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Labor-market exposure as a determinant of attitudes toward immigration

  • Ortega, Francesc
  • Polavieja, Javier G.

This paper re-examines the role of labor-market competition as a determinant of attitudes toward immigration. We claim two main contributions. First, we use more sophisticated measures of the degree of exposure to competition from immigrants than previously done. In addition to education, we focus on the protection derived from (self-assessed) investments in job-specific human capital and from specialization in occupations that are (objectively) intensive in communication tasks. Second, we explicitly account for the potential endogeneity arising from job search. Methodologically, we estimate by instrumental variables, an econometric model that allows for heterogeneity at the individual, regional and country level. Drawing on the 2004–2005 European Social Survey, we obtain the following main results. First, natives that dislike immigrants tend to work in low-immigration jobs, biasing OLS estimates. Second, working in jobs that require high levels of specific human capital leads to relatively more pro-immigration attitudes, although this effect is only found for respondents with more than 12years of schooling. Third, the degree of manual (communicational) intensity of workers' occupations has a negative (positive) effect on their pro-immigration views. This effect is the most significant, both in a statistical and in a quantitative sense, and is distinct from the protection from immigrant competition provided by formal education. Overall our results suggest a large role for skill-based labor market competition in determining individual attitudes toward immigration.

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Article provided by Elsevier in its journal Labour Economics.

Volume (Year): 19 (2012)
Issue (Month): 3 ()
Pages: 298-311

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Handle: RePEc:eee:labeco:v:19:y:2012:i:3:p:298-311
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  1. Kenneth F. Scheve & Matthew J. Slaughter, 2001. "Labor Market Competition And Individual Preferences Over Immigration Policy," The Review of Economics and Statistics, MIT Press, vol. 83(1), pages 133-145, February.
  2. Dustmann, Christian & Preston, Ian, 2000. "Racial and Economic Factors in Attitudes to Immigration," IZA Discussion Papers 190, Institute for the Study of Labor (IZA).
  3. Farré Lidia & González Libertad & Ortega Francesc, 2011. "Immigration, Family Responsibilities and the Labor Supply of Skilled Native Women," The B.E. Journal of Economic Analysis & Policy, De Gruyter, vol. 11(1), pages 1-48, June.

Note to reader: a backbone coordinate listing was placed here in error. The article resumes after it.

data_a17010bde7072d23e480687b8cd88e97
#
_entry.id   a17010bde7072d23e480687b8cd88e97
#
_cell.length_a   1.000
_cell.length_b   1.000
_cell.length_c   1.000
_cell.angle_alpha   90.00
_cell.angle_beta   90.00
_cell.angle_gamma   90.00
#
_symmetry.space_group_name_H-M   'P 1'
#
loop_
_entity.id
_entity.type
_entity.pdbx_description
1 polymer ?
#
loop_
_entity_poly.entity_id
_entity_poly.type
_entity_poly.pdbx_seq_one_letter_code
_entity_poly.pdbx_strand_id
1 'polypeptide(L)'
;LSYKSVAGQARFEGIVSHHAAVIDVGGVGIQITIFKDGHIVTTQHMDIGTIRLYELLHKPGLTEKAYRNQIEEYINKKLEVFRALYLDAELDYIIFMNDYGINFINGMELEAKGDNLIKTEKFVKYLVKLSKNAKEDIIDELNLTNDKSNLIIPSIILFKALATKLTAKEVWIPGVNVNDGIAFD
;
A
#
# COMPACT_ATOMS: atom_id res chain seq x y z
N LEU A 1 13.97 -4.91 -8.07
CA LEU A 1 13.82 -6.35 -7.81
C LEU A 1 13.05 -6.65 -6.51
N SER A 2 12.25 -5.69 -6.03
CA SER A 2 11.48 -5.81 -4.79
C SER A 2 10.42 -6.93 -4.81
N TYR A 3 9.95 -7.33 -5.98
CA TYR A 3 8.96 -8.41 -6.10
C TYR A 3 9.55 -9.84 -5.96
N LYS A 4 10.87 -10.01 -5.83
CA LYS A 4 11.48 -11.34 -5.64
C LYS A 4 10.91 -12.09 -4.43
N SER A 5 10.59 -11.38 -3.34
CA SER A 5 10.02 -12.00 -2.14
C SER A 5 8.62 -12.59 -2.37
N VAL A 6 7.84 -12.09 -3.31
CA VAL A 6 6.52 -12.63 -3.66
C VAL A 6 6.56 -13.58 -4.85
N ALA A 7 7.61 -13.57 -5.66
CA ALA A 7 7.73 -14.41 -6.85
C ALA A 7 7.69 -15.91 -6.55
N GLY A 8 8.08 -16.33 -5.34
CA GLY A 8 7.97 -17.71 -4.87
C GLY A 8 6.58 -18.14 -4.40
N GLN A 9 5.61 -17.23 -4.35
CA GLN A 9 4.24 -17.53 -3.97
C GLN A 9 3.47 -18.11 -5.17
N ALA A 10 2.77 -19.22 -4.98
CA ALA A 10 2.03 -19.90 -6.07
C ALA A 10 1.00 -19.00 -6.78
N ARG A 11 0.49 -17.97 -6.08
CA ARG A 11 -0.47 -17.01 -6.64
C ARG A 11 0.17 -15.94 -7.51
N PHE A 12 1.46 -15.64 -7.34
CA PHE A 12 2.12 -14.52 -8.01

4. Giovanni Peri & Chad Sparber, 2008. "Task Specialization, Immigration, and Wages," CReAM Discussion Paper Series 0802, Centre for Research and Analysis of Migration (CReAM), Department of Economics, University College London.
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  8. Stephen Nickell, 1997. "Unemployment and Labor Market Rigidities: Europe versus North America," Journal of Economic Perspectives, American Economic Association, vol. 11(3), pages 55-74, Summer.
  9. O'Rourke, Kevin H. & Sinnott, Richard, 2006. "The determinants of individual attitudes towards immigration," European Journal of Political Economy, Elsevier, vol. 22(4), pages 838-861, December.
  10. Giovanni Facchini & Anna Maria Mayda, 2007. "Does the Welfare State Affect Individual Attitudes towards Immigrants? Evidence Across Countries," Development Working Papers 233, Centro Studi Luca d\'Agliano, University of Milano.
  11. Ortega Francesc, 2010. "Immigration, Citizenship, and the Size of Government," The B.E. Journal of Economic Analysis & Policy, De Gruyter, vol. 10(1), pages 1-40, March.
  12. Francesco D'Amuri & Giovanni Peri, 2011. "Immigration, Jobs and Employment Protection: Evidence from Europe," NBER Working Papers 17139, National Bureau of Economic Research, Inc.
  13. David H. Autor & Frank Levy & Richard J. Murnane, 2002. "Upstairs, Downstairs: Computers and Skills on Two Floors of a Large Bank," ILR Review, Cornell University, ILR School, vol. 55(3), pages 432-447, April.
  14. Amuedo-Dorantes, Catalina & de la Rica, Sara, 2011. "Complements or substitutes? Task specialization by gender and nativity in Spain," Labour Economics, Elsevier, vol. 18(5), pages 697-707, October.
  15. Hainmueller, Jens & Hiscox, Michael J., 2007. "Educated Preferences: Explaining Attitudes Toward Immigration in Europe," International Organization, Cambridge University Press, vol. 61(02), pages 399-442, April.
  16. Edward P. Lazear & Paul Oyer, 2007. "Personnel Economics," NBER Working Papers 13480, National Bureau of Economic Research, Inc.
  17. Alexandra Spitz-Oener, 2006. "Technical Change, Job Tasks, and Rising Educational Demands: Looking outside the Wage Structure," Journal of Labor Economics, University of Chicago Press, vol. 24(2), pages 235-270, April.
  18. González, Libertad & Ortega, Francesc, 2011. "How do very open economies adjust to large immigration flows? Evidence from Spanish regions," Labour Economics, Elsevier, vol. 18(1), pages 57-70, January.
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